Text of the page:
Decided if you want to hire a manager and/or agent. An agent and manager are not necessary in the beginning. However, an agent can help you find auditions and casting calls. Managers are not legally allowed to work as an agent for their clients, but many do. An agent or manager cannot make or break your child’s career. The child's talent will speak for him and land jobs faster than an agent could. Besides, the more jobs your child gets, the harder their agent will work to book them for other jobs. Managers and agents are free; they are paid a percentage of what your child earns. By law, an agent can receive only 10 percent of the earnings from jobs they help your child book, and managers can receive only up to 15 percent of your child’s total earnings. A legitimate agent or manager should not require an advance payment or fee.
Seek out auditions. Your local television station may know of local commercial and television opportunities. Internet sites such as ActorsAccess.com and NowCasting.com are also a resource. Be prepared to travel to major cities such as Los Angeles or New York for larger roles.
Attend casting calls and auditions. According to Broadway producer Ken Davenport, actors should arrive at an audition with their resume and headshot. Also, be sure that your child has memorized the material but are prepared for a cold read. Encourage your child to simply try their best and chalk the rest up as a learning experience. Encourage your child to be decisive. If the casting director asks them to make a decision, your child should be confident enough to make a decision. The first 15 seconds of your child’s audition are the most important. Their personality and manners will be a major factor in winning the director over.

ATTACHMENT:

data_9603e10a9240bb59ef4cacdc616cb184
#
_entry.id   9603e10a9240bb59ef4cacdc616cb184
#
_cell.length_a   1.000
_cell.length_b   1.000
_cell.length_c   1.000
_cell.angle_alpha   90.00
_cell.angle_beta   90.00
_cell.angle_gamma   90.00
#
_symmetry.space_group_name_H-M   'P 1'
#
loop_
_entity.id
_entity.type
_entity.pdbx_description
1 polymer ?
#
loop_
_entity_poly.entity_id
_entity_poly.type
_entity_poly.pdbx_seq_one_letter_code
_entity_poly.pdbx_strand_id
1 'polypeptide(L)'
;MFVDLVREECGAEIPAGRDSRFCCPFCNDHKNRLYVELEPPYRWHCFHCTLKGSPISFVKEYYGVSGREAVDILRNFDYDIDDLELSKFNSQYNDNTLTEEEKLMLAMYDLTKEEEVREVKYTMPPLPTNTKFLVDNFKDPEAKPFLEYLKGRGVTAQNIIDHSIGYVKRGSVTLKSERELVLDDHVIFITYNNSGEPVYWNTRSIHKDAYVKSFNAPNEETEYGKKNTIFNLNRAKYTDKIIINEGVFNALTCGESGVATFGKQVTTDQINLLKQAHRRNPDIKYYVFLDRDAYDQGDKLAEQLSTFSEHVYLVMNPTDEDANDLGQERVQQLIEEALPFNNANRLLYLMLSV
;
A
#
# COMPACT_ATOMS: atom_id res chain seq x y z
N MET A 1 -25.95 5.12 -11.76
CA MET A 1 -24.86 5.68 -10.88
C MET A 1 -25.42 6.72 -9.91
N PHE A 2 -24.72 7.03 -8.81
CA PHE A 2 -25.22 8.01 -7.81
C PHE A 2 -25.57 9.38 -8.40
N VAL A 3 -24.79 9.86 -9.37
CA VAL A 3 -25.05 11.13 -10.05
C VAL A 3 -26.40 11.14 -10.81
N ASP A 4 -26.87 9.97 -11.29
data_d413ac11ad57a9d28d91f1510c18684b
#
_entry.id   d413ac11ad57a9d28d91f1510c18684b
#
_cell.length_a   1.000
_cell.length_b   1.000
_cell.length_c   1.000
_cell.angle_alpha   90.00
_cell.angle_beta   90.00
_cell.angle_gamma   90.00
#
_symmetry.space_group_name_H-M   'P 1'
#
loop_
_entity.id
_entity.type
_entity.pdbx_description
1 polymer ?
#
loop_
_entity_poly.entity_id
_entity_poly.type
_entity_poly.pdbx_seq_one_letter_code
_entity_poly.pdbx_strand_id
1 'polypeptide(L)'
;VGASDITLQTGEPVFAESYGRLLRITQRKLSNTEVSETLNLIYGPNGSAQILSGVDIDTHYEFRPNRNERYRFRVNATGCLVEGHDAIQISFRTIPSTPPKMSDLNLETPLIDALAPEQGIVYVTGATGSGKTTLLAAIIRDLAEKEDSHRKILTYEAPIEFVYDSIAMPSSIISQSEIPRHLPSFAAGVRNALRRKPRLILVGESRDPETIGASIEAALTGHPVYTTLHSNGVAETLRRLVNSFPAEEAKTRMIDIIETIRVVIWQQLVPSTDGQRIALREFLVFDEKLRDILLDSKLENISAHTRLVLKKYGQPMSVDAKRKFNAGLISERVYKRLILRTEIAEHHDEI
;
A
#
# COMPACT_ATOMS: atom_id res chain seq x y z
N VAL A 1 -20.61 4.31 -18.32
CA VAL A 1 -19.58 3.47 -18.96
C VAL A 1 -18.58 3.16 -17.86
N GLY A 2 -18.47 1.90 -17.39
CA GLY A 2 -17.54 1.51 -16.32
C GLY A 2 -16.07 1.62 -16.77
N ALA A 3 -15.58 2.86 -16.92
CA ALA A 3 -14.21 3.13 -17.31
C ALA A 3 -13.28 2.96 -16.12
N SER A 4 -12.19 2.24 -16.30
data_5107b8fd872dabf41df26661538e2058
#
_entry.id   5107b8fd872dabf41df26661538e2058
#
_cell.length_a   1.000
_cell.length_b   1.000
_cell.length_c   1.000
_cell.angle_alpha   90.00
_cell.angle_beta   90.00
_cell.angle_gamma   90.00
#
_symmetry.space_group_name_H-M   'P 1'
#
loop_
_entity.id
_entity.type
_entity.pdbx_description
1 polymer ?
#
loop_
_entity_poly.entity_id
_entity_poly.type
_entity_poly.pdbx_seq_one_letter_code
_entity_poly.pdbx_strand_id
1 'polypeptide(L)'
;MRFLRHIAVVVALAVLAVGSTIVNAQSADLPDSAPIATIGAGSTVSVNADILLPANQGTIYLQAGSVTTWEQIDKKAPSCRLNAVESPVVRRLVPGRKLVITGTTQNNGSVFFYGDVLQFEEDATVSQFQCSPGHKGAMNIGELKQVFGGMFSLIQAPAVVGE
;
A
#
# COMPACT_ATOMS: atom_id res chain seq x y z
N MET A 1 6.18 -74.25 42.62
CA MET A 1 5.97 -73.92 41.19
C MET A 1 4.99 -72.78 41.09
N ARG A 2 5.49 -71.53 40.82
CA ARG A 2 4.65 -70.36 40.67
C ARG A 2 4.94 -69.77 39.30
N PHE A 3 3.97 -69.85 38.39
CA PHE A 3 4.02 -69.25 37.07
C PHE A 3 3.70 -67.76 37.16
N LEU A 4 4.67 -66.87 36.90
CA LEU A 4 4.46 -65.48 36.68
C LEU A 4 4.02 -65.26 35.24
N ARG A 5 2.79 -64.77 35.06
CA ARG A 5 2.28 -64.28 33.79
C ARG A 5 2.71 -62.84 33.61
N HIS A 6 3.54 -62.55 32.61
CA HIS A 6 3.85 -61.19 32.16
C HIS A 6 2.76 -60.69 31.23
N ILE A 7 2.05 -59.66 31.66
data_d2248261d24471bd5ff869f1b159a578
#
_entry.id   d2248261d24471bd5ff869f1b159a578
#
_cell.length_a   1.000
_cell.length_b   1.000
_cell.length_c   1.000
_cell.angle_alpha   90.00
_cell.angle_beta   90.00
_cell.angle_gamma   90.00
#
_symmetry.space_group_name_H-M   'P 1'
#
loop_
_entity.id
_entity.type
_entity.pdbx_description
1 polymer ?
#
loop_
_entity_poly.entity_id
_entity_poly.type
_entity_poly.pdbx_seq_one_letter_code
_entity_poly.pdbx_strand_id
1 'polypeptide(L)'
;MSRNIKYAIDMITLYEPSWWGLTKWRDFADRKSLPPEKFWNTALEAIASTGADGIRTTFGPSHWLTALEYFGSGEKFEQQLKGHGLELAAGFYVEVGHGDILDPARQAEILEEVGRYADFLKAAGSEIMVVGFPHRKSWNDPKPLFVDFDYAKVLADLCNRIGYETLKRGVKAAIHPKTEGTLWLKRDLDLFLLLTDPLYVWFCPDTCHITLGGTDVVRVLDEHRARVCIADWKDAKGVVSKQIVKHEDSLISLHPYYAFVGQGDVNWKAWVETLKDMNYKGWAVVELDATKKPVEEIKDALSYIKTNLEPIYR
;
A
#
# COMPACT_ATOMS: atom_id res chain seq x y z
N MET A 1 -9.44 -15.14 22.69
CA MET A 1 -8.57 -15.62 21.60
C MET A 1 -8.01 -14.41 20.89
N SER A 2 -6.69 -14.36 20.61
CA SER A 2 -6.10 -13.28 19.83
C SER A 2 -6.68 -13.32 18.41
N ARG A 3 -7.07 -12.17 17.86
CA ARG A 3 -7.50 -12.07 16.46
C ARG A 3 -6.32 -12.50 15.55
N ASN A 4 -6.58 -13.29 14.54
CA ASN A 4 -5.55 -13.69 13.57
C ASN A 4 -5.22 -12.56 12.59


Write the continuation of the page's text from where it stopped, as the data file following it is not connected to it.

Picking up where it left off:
- Your child must have a Child Actor Work Permit to work as a paid actor. Each state has its own documents and regulations regarding child actors. Your child must have a valid Social Security card and birth certificate to receive a work permit. If your child is of school age, you must provide school records. Check with your local social services department office to find out how your child can be issued a Child Actor Work Permit. Encourage your child in their acting career, but let them know that it’s more important that they enjoy what they do. It’s okay for your child to take a break from acting to pursue other interests. It’s important that they fulfill their commitments and be as professional as possible; but once the work is done let kids be kids.
Greenville native La Vera Frazier has been writing and directing stage plays since she was 12. Since 2009 Frazier has been writing entertainment-related articles that have been published on various websites. She holds a certificate as PCT/CNA from Greenville Tech. She is also completing a Bachelor of Science in Nursing at Lander University.